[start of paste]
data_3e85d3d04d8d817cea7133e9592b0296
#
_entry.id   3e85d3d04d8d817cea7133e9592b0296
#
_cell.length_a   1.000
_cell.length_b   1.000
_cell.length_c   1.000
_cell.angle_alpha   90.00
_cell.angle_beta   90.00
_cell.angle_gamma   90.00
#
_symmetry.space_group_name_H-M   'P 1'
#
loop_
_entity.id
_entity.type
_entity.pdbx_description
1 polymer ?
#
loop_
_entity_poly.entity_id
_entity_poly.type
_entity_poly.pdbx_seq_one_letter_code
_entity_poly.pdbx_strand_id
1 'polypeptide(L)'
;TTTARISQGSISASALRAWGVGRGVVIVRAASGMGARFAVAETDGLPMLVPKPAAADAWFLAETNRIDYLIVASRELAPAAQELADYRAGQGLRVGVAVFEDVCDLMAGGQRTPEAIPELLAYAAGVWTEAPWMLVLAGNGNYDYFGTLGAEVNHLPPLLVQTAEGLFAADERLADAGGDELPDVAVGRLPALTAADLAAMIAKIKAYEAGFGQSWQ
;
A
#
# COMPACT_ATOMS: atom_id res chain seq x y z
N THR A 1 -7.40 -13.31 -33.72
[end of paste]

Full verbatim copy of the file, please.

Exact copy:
data_3e85d3d04d8d817cea7133e9592b0296
#
_entry.id   3e85d3d04d8d817cea7133e9592b0296
#
_cell.length_a   1.000
_cell.length_b   1.000
_cell.length_c   1.000
_cell.angle_alpha   90.00
_cell.angle_beta   90.00
_cell.angle_gamma   90.00
#
_symmetry.space_group_name_H-M   'P 1'
#
loop_
_entity.id
_entity.type
_entity.pdbx_description
1 polymer ?
#
loop_
_entity_poly.entity_id
_entity_poly.type
_entity_poly.pdbx_seq_one_letter_code
_entity_poly.pdbx_strand_id
1 'polypeptide(L)'
;TTTARISQGSISASALRAWGVGRGVVIVRAASGMGARFAVAETDGLPMLVPKPAAADAWFLAETNRIDYLIVASRELAPAAQELADYRAGQGLRVGVAVFEDVCDLMAGGQRTPEAIPELLAYAAGVWTEAPWMLVLAGNGNYDYFGTLGAEVNHLPPLLVQTAEGLFAADERLADAGGDELPDVAVGRLPALTAADLAAMIAKIKAYEAGFGQSWQ
;
A
#
# COMPACT_ATOMS: atom_id res chain seq x y z
N THR A 1 -7.40 -13.31 -33.72